Kibou · Hope
Carried by the Kuroshio
After centuries of enforced isolation, Meiji Japan opens itself to the world. A people once held firmly within the bounds of the coastline dream of opportunities beyond the horizon.
For thousands of years the Kuroshio, or Black Current, carried travellers to and from the shores of Japan. In 1868, when Meiji rule ends 200 years of isolation, the Kuroshio becomes Japan’s conduit to the rest of the world. Beginning in the 1890s, the first wave of Japanese Canadian immigrants – the Issei – cross the Pacific. The voyage by steamship, from Yokohama to Vancouver, takes at least 20 days at this time.
“On clear days, they came on deck and stared into the vastness of sea and sky. On moonlit nights, they sang songs of their birthplaces.”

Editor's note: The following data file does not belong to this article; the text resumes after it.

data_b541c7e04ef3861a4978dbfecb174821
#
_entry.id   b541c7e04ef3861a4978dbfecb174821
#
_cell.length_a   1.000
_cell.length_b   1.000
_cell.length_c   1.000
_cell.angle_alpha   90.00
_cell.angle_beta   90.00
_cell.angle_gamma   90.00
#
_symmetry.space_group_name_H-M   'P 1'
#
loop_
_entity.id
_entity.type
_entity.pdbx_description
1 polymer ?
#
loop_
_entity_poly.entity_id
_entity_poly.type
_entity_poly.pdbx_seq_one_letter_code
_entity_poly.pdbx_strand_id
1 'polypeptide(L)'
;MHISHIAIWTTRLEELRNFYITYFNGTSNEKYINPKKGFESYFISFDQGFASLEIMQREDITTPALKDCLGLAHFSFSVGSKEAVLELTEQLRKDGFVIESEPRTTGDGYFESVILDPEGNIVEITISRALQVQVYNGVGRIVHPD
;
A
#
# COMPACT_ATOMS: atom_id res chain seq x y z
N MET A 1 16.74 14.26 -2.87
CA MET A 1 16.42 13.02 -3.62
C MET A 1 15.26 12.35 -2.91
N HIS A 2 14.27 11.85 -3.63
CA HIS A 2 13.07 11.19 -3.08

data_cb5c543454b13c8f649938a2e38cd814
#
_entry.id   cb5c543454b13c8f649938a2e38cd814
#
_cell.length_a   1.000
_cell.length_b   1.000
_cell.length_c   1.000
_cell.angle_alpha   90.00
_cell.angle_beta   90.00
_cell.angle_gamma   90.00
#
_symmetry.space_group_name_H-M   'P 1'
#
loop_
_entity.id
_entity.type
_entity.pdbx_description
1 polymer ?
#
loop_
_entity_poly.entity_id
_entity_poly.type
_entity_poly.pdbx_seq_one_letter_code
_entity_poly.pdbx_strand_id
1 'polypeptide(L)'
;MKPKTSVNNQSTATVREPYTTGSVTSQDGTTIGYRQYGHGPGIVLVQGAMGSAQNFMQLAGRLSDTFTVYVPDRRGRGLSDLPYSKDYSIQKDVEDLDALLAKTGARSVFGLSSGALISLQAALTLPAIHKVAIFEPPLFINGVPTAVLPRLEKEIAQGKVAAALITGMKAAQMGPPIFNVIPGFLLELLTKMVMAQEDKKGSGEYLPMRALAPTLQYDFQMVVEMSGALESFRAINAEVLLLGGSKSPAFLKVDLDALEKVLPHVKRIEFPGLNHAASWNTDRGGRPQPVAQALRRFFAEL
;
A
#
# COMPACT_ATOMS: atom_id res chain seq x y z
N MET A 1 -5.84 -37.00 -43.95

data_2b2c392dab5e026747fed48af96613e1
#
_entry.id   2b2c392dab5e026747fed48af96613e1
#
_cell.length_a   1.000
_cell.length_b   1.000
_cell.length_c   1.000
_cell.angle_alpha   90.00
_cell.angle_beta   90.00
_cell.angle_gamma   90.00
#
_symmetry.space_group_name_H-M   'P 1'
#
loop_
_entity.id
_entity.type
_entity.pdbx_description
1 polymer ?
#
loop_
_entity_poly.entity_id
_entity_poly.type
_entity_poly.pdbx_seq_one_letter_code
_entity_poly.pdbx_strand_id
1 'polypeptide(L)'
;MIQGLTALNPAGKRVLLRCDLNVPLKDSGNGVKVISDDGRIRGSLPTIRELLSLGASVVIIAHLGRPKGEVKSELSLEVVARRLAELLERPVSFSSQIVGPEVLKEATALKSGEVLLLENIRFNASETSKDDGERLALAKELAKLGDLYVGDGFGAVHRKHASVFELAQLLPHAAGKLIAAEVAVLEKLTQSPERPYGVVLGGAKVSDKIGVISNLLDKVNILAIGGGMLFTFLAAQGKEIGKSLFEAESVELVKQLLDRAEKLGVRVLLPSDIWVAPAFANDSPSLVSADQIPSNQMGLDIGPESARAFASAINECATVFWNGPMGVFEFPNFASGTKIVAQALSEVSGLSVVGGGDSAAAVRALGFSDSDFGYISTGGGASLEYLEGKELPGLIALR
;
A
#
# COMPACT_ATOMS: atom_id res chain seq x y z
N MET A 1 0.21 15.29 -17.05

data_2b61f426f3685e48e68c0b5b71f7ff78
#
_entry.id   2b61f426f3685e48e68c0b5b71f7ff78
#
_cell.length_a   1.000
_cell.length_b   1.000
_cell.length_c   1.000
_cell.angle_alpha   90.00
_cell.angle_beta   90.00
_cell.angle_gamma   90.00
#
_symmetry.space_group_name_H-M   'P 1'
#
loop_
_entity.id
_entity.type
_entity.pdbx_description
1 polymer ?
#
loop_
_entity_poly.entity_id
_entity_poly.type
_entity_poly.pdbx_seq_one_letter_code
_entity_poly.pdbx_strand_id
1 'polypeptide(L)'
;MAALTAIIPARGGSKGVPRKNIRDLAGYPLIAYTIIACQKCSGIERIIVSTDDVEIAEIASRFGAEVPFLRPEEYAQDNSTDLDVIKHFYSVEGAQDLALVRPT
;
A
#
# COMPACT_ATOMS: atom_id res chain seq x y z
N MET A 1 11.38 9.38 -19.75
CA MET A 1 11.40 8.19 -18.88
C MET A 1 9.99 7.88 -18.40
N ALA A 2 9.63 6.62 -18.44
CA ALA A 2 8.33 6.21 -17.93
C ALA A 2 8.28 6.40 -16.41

The Meiji era begins in Japan in 1868, after 200 years of extreme isolation and a strictly limiting feudal economy. Japan enters a global economy dominated by the colonial powers of the industrialized west. This transition brings upheaval, scarcity, and uncertainty. Young men are the first to leave their ancestral homes in search of new opportunities. They leave behind all they know and put their trust in a land they’ve never seen.
Old Shores, New Opportunities
Early immigrants settle in British Columbia, equipped with courage and perseverance. Now the real journey begins.
“Fish are jumping into boats. Come and join me.”
The Issei arrive in Canada, a land that is much like Japan, but vast. Home to aboriginal peoples since time immemorial, it has teeming rivers, towering forests, and fertile land. Under the recently imposed British colonial government, Japanese arrivals begin the work of making a home here.